“So that’s why you insisted we set an extra plate.”  Virginia’s only daughter smiled at him.  “Welcome, Mr. Garrett.  If you need to wash up, come on in to the kitchen.”

Sharon hadn’t wanted kids.  At the time, he’d regretted the decision, always hungering for the chance to be a father.  But after their ugly split, he was relieved they hadn’t had children in the mix, even though they would have been adults by then.  He hadn’t expected all of Virginia’s children to be home, but knowing the family, he shouldn’t have been surprised.  Of course they’d all rally around her after the accident, even though Conn and Miss Belle lived in Missouri.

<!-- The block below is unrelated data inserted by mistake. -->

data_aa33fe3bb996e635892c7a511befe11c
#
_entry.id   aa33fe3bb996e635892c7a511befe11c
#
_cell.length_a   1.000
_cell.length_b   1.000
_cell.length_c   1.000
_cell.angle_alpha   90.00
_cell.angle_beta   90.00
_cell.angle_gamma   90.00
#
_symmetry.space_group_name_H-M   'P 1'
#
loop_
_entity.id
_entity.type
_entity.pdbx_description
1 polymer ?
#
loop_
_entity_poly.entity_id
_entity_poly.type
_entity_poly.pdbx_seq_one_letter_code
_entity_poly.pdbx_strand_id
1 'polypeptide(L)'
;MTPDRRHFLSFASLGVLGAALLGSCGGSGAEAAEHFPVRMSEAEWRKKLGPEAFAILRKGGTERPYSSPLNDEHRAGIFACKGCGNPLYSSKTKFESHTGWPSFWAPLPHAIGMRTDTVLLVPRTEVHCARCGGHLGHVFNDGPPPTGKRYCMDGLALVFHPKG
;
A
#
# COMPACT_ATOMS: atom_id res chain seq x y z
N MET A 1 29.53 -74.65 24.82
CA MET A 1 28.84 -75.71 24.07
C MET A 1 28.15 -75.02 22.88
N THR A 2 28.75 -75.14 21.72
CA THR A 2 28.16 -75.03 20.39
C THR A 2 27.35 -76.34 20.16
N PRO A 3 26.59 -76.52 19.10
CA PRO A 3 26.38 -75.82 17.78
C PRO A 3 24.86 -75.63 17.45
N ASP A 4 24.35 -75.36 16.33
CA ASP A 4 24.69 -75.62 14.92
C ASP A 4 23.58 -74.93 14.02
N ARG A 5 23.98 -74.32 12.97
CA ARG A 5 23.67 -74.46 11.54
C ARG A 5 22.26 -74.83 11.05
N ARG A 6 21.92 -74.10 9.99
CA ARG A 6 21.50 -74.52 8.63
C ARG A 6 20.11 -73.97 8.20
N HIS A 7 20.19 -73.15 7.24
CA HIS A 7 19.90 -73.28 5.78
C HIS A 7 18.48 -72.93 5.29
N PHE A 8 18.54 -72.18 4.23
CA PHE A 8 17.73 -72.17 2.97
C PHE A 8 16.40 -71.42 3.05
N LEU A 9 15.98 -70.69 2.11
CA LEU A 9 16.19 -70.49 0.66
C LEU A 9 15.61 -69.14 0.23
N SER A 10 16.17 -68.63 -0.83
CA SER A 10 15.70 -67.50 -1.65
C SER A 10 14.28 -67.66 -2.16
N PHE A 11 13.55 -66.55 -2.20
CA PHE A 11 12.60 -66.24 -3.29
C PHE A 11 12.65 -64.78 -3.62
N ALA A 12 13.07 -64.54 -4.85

They all know me.  I’m just an old family friend.

Which was true, but as Jeb washed his hands and prepared to sit down at the Connagher table, he had a feeling he ought to be upfront with at least Virginia’s boys.

How are they going to take the idea of me courting their Mama?